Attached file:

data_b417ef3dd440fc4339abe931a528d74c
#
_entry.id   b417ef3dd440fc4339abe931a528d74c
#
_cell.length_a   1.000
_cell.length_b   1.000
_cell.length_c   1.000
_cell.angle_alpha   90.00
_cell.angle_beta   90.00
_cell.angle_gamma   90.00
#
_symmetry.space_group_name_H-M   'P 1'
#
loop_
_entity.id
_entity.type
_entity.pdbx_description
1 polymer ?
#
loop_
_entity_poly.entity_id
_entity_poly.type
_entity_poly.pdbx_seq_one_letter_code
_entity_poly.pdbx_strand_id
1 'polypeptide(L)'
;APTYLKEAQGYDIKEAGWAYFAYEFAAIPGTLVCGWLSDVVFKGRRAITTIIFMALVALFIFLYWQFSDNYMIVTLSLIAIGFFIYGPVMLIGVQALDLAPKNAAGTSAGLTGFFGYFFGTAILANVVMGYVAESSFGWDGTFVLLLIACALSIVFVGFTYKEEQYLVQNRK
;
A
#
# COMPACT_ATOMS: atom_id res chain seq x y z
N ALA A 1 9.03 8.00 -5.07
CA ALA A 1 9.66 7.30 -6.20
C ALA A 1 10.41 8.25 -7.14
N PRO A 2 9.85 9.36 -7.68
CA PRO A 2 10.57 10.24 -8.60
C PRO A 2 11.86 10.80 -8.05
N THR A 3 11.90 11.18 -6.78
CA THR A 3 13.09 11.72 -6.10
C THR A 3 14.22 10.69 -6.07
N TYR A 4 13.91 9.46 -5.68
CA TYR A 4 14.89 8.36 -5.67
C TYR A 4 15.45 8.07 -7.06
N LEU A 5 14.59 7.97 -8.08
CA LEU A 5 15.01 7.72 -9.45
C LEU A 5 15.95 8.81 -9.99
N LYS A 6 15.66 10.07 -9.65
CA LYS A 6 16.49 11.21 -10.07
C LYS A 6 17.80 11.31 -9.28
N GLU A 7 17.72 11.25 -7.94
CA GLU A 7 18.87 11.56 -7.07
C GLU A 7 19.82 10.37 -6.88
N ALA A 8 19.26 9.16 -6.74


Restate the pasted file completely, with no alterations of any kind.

data_b417ef3dd440fc4339abe931a528d74c
#
_entry.id   b417ef3dd440fc4339abe931a528d74c
#
_cell.length_a   1.000
_cell.length_b   1.000
_cell.length_c   1.000
_cell.angle_alpha   90.00
_cell.angle_beta   90.00
_cell.angle_gamma   90.00
#
_symmetry.space_group_name_H-M   'P 1'
#
loop_
_entity.id
_entity.type
_entity.pdbx_description
1 polymer ?
#
loop_
_entity_poly.entity_id
_entity_poly.type
_entity_poly.pdbx_seq_one_letter_code
_entity_poly.pdbx_strand_id
1 'polypeptide(L)'
;APTYLKEAQGYDIKEAGWAYFAYEFAAIPGTLVCGWLSDVVFKGRRAITTIIFMALVALFIFLYWQFSDNYMIVTLSLIAIGFFIYGPVMLIGVQALDLAPKNAAGTSAGLTGFFGYFFGTAILANVVMGYVAESSFGWDGTFVLLLIACALSIVFVGFTYKEEQYLVQNRK
;
A
#
# COMPACT_ATOMS: atom_id res chain seq x y z
N ALA A 1 9.03 8.00 -5.07
CA ALA A 1 9.66 7.30 -6.20
C ALA A 1 10.41 8.25 -7.14
N PRO A 2 9.85 9.36 -7.68
CA PRO A 2 10.57 10.24 -8.60
C PRO A 2 11.86 10.80 -8.05
N THR A 3 11.90 11.18 -6.78
CA THR A 3 13.09 11.72 -6.10
C THR A 3 14.22 10.69 -6.07
N TYR A 4 13.91 9.46 -5.68
CA TYR A 4 14.89 8.36 -5.67
C TYR A 4 15.45 8.07 -7.06
N LEU A 5 14.59 7.97 -8.08
CA LEU A 5 15.01 7.72 -9.45
C LEU A 5 15.95 8.81 -9.99
N LYS A 6 15.66 10.07 -9.65
CA LYS A 6 16.49 11.21 -10.07
C LYS A 6 17.80 11.31 -9.28
N GLU A 7 17.72 11.25 -7.94
CA GLU A 7 18.87 11.56 -7.07
C GLU A 7 19.82 10.37 -6.88
N ALA A 8 19.26 9.16 -6.74